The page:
You don’t have to punch a wall to deal with it
January 15 2020 09:23 PM
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Sanah Thakur
Sanah Thakur

By Sanah Thakur

If I received a Riyal for every instance of poorly handled emotions I have witnessed, (both through my experience and by watching others), I could retire today. In my brief time on this planet, I’ve have had the pleasure of watching phones being thrown across rooms, mirrors punched into, glasses broken, cupboards emptied, pillows ripped open and other such inanimate objects being destroyed. In the name of frustration, baseball bats have left decorative cracks on fancy cars, tyres left punctured, expensive jewellery plunged into deep waters and shallow waves of words thrusted onto rock solid egos. Sadness has excused overeating, over spending and overly delayed deadlines. Joy is never blamed because there’s no such thing as too much celebration. Fear tells tales of messages ignored, calls diverted, social media snooping and verbal obscenities blurted virtually, orally and mentally. ‘Crazy’ emotional outbursts have been normalised by the media, whether it’s song lyrics, music videos, gossip channels or autobiographies. Memes allow us to giggle at these ‘uncontrollable’ moments and trademark the behaviour for personal identity branding. While we might have accepted the narrative that ‘this is just the way I am’, do we really want to be at the receiving end of such behaviour? When you think about the answer to that, you almost immediately realise there’s a need to make a few changes. 
I decided to look back into some of my own unhealthy emotional reactions and consequential narratives that I used and still use today. As a young child, I was often coaxed into a joyful mood by being bought toys when I was upset. This translated into an older version of me, spending money on useless items to feel better. If anyone decided to interrupt my shopping sessions, I would roar at them with my excuse; ‘I deserve to buy myself something nice because I’ve had an awful day’. Another common behaviour was storming out of rooms in anger or raising my voice unnecessarily to get my way. While these may seem like appropriate responses we are ‘allowed’ to engage in, I’ve often found that they’re extremely unproductive in resolving the emotional discomfort. More times than common, these responses actually end up affecting people around us and create further discomfort in our lives. What was the real point of spending my money when I came home regretting everything I bought?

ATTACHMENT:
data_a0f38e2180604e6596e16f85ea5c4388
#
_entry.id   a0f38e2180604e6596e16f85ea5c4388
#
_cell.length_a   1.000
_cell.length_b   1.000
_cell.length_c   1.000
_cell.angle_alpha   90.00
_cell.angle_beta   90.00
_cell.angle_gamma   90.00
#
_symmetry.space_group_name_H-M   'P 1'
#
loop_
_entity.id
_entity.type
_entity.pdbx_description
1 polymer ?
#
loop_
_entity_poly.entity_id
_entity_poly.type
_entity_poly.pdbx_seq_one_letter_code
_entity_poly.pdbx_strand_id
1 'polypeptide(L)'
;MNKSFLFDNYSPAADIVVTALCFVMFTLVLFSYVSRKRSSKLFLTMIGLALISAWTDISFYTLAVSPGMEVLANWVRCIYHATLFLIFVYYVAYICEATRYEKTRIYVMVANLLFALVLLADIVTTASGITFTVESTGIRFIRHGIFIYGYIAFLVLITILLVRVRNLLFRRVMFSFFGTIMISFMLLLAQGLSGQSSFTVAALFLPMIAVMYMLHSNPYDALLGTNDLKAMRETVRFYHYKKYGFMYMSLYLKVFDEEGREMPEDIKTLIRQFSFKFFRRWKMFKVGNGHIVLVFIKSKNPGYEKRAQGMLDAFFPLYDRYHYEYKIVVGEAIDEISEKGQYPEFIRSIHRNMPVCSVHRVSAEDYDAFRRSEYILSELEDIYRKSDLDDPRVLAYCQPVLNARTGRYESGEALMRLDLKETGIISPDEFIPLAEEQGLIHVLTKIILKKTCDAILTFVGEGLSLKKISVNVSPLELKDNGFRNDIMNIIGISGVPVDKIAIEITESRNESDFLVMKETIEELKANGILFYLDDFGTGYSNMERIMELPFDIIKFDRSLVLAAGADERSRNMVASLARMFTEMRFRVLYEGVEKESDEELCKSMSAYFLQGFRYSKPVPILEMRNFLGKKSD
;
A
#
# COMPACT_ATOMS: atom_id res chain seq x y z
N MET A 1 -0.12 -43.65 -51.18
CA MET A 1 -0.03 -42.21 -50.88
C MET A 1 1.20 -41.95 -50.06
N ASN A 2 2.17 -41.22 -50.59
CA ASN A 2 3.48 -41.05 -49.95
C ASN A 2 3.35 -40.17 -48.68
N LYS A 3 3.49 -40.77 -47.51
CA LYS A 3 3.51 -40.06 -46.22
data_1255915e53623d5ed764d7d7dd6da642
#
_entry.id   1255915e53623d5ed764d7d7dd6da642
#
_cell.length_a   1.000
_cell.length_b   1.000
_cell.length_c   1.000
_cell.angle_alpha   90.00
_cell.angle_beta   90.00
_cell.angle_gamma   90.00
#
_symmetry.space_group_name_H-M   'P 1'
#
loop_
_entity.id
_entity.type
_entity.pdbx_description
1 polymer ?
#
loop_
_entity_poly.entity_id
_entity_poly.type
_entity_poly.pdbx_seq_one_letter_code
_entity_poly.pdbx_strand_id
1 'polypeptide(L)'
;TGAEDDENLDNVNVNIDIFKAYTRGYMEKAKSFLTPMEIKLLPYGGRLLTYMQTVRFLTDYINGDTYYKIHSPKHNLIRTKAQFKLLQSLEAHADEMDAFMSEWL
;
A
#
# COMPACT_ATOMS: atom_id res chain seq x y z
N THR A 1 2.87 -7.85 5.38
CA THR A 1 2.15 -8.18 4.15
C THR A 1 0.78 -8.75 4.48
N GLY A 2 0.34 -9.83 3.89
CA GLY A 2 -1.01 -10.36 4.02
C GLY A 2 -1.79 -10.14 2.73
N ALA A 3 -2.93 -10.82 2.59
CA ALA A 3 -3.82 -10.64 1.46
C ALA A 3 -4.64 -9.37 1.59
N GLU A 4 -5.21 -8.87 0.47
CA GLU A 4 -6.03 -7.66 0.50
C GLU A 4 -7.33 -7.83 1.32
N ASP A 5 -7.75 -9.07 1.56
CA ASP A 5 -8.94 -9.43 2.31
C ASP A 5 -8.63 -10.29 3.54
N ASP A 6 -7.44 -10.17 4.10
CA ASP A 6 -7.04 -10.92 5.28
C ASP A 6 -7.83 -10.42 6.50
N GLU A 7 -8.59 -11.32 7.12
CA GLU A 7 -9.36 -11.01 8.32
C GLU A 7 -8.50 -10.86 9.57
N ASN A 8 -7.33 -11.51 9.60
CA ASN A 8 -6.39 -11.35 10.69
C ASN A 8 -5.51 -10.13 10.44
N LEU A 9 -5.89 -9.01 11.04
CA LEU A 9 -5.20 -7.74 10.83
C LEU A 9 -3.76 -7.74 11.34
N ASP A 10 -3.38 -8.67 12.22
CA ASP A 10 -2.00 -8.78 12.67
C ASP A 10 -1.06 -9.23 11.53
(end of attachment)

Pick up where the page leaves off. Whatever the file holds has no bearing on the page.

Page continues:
The issue I wanted to raise through my column today was the uber coolness with which we excuse some of our worst behaviours. Emotions can be exhausting and confusing, hormones triggering different reactions and chemicals whizzing past in your mind. I totally sympathise with that. Yet extensive research into emotional intelligence has consistently proven that changes can be made. Reminding oneself about the real objective of emotions (i.e. for survival) can help us make a conscious decision to alter our emotional ‘personalities’. I will expand on the possible solutions to this issue in the next column, however I want to leave you with a small activity. Being extremely objective and honest, look back at the emotional responses you’ve had in the past two years and write down two lists: one including all the responses you believed were healthy and another including all responses you felt were ineffective and unhealthy. We’ll visit these lists next week. 
No matter how we react, it’s good to remember that life doesn’t stop because we’re having a bad day or remain stuck in an emotional state we refuse to get out of. Let’s work to get rid of this excuse, because honestly, when was the last time punching a wall solved anything?

The author can be contacted on Instagram @sincerelysanah



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